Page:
The lunch room is in her care


Published: Thursday, March 1, 2007 at 6:01 a.m.
Last Modified: Wednesday, February 28, 2007 at 4:00 p.m.
A retired baker still spends a lot of time around people who are eating, but now she is watching how they behave, instead of handing them a cake.
Zola Johnson, 72, said she has been going to the cafeteria at Williams Elementary School as a volunteer to assist staff during lunch for almost 30 years. She said she began volunteering by going to the classrooms of her grandchildren back in 1979 to make sure they were behaving.
"Then I started going to the dining room because I could get a chance to see all of the kids," she said. "I just made myself available."
Johnson is this year's "Volunteer of the Year" at Williams Elementary.
"She helps keep them in line for us," said Lisa Smith, the cafeteria manager at Williams. "She keeps them in order, and makes sure nobody is skipping in the line. She helps them open their condiments, and teaches them how to clean up behind themselves. I appreciate her a lot. When you have 100 kids at the door waiting to eat, you need help."
"When I found out I was the Volunteer of the Year, I said, 'Thank you, Lord,'" Johnson said. "I didn't' feel that special, and all that kind of stuff. I just feel like I'm doing what God told me to do."
Johnson said she primarily deals with the kids from a behavioral standpoint.
"I feel God has put me there to do this," said Johnson, who volunteers at the school at least four times a week during the entire lunch session. She said she also volunteers at Lincoln Middle School's cafeteria at least once a week.
She said not only does she help out by making sure the students behave, she also helps clean up after lunch is over.
"I just get so much out of being there and helping them," Johnson said. "Helping them as much as I can is my joy."
Johnson said she chose to volunteer at Williams because it also is close to her home, and "I just fell in love with the school,'' she said. ''The students, staff, teachers and administrators are all wonderful people."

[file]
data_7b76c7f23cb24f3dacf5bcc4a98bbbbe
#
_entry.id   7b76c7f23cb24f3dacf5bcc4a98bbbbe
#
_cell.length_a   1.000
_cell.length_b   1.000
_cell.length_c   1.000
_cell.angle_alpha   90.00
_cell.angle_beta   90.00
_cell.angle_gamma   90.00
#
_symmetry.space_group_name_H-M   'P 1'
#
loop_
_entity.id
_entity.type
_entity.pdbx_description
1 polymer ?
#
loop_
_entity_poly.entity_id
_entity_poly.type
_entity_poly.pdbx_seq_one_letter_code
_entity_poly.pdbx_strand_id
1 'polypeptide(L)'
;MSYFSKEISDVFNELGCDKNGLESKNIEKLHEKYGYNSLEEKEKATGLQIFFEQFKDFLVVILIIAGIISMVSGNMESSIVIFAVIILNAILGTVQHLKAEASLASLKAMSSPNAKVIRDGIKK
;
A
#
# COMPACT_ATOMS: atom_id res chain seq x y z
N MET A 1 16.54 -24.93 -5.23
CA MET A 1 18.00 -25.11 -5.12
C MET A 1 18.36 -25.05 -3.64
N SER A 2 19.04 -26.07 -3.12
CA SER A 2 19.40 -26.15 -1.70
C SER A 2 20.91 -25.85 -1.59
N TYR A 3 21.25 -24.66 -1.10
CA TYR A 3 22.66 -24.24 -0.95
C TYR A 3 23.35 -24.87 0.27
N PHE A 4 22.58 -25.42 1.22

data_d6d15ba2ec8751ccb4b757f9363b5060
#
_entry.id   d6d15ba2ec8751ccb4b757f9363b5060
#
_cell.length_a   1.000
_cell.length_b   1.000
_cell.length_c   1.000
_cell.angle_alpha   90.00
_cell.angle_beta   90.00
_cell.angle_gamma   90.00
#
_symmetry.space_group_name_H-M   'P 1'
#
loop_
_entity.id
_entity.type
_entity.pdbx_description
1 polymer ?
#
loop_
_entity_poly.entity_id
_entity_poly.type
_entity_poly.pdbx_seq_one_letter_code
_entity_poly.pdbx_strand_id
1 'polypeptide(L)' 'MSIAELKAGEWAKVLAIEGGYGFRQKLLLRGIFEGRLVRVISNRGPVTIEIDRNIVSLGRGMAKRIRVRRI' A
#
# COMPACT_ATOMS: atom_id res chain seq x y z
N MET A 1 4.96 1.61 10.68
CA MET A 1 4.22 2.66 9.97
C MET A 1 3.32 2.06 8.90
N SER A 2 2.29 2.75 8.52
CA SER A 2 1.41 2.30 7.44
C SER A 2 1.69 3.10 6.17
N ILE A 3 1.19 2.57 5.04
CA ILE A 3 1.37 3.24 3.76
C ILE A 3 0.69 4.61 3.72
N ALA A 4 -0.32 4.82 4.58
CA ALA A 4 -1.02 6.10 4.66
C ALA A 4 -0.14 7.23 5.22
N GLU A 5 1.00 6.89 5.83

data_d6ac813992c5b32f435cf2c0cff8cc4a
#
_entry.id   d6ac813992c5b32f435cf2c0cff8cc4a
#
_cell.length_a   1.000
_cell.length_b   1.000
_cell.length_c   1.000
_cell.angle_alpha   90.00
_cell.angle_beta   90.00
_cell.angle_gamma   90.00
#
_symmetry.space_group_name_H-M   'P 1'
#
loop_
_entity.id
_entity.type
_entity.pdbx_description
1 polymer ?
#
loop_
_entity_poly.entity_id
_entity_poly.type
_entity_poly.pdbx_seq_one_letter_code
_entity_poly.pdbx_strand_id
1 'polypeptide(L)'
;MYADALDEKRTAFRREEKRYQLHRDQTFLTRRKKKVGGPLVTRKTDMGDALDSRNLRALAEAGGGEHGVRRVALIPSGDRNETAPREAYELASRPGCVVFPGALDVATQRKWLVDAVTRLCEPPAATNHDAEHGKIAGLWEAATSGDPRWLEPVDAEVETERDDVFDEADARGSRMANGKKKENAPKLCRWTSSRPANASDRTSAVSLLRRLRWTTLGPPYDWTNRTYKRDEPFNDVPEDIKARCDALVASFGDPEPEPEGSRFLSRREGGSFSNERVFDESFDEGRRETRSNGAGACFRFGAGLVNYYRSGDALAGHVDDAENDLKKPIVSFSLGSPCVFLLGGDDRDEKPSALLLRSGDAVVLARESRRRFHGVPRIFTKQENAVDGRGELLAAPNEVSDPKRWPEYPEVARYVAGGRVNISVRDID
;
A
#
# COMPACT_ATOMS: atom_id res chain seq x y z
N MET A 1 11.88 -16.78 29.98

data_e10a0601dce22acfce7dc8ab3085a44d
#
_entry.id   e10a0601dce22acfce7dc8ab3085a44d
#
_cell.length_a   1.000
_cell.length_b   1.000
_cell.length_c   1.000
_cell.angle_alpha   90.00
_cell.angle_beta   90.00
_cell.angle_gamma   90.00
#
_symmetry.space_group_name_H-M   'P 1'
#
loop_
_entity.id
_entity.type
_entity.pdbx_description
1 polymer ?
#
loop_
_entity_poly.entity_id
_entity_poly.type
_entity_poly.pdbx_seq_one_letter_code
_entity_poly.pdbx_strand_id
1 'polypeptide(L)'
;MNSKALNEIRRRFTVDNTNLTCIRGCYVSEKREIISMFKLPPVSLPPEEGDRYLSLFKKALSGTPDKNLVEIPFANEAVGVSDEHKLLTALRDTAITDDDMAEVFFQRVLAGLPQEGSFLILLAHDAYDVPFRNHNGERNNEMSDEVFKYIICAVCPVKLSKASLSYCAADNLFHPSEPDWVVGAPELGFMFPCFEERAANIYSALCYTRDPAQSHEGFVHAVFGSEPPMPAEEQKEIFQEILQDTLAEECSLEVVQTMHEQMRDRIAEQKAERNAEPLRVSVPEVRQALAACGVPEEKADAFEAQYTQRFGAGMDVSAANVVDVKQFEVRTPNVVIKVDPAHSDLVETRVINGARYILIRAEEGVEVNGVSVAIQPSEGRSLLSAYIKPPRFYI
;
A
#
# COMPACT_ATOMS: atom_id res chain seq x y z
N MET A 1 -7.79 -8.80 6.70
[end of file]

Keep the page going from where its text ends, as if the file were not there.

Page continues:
Johnson was raised in the Monteocha area, and graduated from Alachua County Training School in the city of Alachua in 1952. She was married to Reginald Johnson for 38 years until he died in the mid-90s. The couple has seven children.
"I just love volunteering," Johnson said. "I used to volunteer on my days off when I was working. Some people say I might as well apply for a job and get paid for what I do, but I feel when God gives you a job to do, you just need to do it. He will pay you.
''I love all the kids the same,'' she continued. ''The good ones and the bad ones alike, and I tell them I love them. I told one little girl to come and give me a hug, and she told me, 'My mama don't do that at home.' "
Johnson said she has a lot of fun with the students.
"They are just like my own kids," Johnson said. "All of them don't act the same, but I can deal with all of them."
When asked where she gets her volunteering spirit from, Johnson said, "I just love kids. I've been doing this all of my life. It is not me. It is God. You have to know how to handle these kids. A lot of people ask me how do I do it. I just tell them it is God. If they run me from one school, I'll just go to another."
Johnson said she thinks it is important for people to volunteer, but most people won't because they don't see anything in it for them.
"They look at it as working for free," Johnson said. "Volunteering is very important for me. It's just like I get money from the joy I get from the kids. If I keep giving my time, God will give something back to me.
"He has continued to bless me with good health, and my health is very important to me. It is more than any amount of money."

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